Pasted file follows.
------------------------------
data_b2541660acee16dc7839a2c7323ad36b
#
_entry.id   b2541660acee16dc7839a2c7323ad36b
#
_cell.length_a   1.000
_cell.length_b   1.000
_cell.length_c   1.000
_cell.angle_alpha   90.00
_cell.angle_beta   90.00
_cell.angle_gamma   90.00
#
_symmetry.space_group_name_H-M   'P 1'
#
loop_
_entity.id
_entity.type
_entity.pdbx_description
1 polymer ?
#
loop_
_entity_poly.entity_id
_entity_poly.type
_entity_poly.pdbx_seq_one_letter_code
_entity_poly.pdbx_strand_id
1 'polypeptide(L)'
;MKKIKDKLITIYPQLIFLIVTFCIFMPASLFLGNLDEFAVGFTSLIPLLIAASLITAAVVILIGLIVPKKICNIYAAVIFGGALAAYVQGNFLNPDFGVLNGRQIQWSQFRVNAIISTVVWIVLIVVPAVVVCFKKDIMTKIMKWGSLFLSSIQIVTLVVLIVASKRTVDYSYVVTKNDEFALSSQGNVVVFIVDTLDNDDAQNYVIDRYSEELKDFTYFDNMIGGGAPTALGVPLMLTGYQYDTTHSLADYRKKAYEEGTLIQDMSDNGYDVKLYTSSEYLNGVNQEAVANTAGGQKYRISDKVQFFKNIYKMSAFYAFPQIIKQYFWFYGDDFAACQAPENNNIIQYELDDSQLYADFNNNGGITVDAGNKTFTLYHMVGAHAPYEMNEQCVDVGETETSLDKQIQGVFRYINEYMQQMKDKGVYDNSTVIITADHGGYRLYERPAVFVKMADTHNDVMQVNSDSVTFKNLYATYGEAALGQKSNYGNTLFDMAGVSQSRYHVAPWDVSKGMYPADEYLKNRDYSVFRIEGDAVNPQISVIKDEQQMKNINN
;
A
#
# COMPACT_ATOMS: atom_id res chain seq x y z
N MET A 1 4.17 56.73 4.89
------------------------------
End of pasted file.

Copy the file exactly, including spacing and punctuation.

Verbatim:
data_b2541660acee16dc7839a2c7323ad36b
#
_entry.id   b2541660acee16dc7839a2c7323ad36b
#
_cell.length_a   1.000
_cell.length_b   1.000
_cell.length_c   1.000
_cell.angle_alpha   90.00
_cell.angle_beta   90.00
_cell.angle_gamma   90.00
#
_symmetry.space_group_name_H-M   'P 1'
#
loop_
_entity.id
_entity.type
_entity.pdbx_description
1 polymer ?
#
loop_
_entity_poly.entity_id
_entity_poly.type
_entity_poly.pdbx_seq_one_letter_code
_entity_poly.pdbx_strand_id
1 'polypeptide(L)'
;MKKIKDKLITIYPQLIFLIVTFCIFMPASLFLGNLDEFAVGFTSLIPLLIAASLITAAVVILIGLIVPKKICNIYAAVIFGGALAAYVQGNFLNPDFGVLNGRQIQWSQFRVNAIISTVVWIVLIVVPAVVVCFKKDIMTKIMKWGSLFLSSIQIVTLVVLIVASKRTVDYSYVVTKNDEFALSSQGNVVVFIVDTLDNDDAQNYVIDRYSEELKDFTYFDNMIGGGAPTALGVPLMLTGYQYDTTHSLADYRKKAYEEGTLIQDMSDNGYDVKLYTSSEYLNGVNQEAVANTAGGQKYRISDKVQFFKNIYKMSAFYAFPQIIKQYFWFYGDDFAACQAPENNNIIQYELDDSQLYADFNNNGGITVDAGNKTFTLYHMVGAHAPYEMNEQCVDVGETETSLDKQIQGVFRYINEYMQQMKDKGVYDNSTVIITADHGGYRLYERPAVFVKMADTHNDVMQVNSDSVTFKNLYATYGEAALGQKSNYGNTLFDMAGVSQSRYHVAPWDVSKGMYPADEYLKNRDYSVFRIEGDAVNPQISVIKDEQQMKNINN
;
A
#
# COMPACT_ATOMS: atom_id res chain seq x y z
N MET A 1 4.17 56.73 4.89